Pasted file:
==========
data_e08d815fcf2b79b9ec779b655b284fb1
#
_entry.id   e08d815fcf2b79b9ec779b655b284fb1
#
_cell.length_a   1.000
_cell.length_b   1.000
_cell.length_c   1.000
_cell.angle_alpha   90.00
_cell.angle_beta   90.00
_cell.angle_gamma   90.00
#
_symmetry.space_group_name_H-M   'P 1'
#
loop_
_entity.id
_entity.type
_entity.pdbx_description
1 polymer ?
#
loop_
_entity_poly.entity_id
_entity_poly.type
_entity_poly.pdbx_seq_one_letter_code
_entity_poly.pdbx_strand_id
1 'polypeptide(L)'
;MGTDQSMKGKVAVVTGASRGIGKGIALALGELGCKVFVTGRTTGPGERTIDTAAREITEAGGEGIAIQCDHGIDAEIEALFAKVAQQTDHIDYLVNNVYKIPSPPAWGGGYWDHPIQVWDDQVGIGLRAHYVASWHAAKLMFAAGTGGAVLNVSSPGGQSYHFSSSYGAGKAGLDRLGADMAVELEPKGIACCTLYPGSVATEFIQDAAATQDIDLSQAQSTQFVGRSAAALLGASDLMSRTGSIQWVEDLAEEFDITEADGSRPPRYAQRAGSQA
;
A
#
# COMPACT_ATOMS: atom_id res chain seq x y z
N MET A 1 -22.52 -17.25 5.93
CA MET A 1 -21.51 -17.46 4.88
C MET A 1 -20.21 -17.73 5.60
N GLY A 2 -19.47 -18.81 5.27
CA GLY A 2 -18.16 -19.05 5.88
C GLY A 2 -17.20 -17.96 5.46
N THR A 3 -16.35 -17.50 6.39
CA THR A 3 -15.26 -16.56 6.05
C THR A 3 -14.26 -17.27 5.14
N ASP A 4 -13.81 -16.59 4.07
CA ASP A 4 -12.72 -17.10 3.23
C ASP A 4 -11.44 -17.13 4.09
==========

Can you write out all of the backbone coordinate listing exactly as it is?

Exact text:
data_e08d815fcf2b79b9ec779b655b284fb1
#
_entry.id   e08d815fcf2b79b9ec779b655b284fb1
#
_cell.length_a   1.000
_cell.length_b   1.000
_cell.length_c   1.000
_cell.angle_alpha   90.00
_cell.angle_beta   90.00
_cell.angle_gamma   90.00
#
_symmetry.space_group_name_H-M   'P 1'
#
loop_
_entity.id
_entity.type
_entity.pdbx_description
1 polymer ?
#
loop_
_entity_poly.entity_id
_entity_poly.type
_entity_poly.pdbx_seq_one_letter_code
_entity_poly.pdbx_strand_id
1 'polypeptide(L)'
;MGTDQSMKGKVAVVTGASRGIGKGIALALGELGCKVFVTGRTTGPGERTIDTAAREITEAGGEGIAIQCDHGIDAEIEALFAKVAQQTDHIDYLVNNVYKIPSPPAWGGGYWDHPIQVWDDQVGIGLRAHYVASWHAAKLMFAAGTGGAVLNVSSPGGQSYHFSSSYGAGKAGLDRLGADMAVELEPKGIACCTLYPGSVATEFIQDAAATQDIDLSQAQSTQFVGRSAAALLGASDLMSRTGSIQWVEDLAEEFDITEADGSRPPRYAQRAGSQA
;
A
#
# COMPACT_ATOMS: atom_id res chain seq x y z
N MET A 1 -22.52 -17.25 5.93
CA MET A 1 -21.51 -17.46 4.88
C MET A 1 -20.21 -17.73 5.60
N GLY A 2 -19.47 -18.81 5.27
CA GLY A 2 -18.16 -19.05 5.88
C GLY A 2 -17.20 -17.96 5.46
N THR A 3 -16.35 -17.50 6.39
CA THR A 3 -15.26 -16.56 6.05
C THR A 3 -14.26 -17.27 5.14
N ASP A 4 -13.81 -16.59 4.07
CA ASP A 4 -12.72 -17.10 3.23
C ASP A 4 -11.44 -17.13 4.09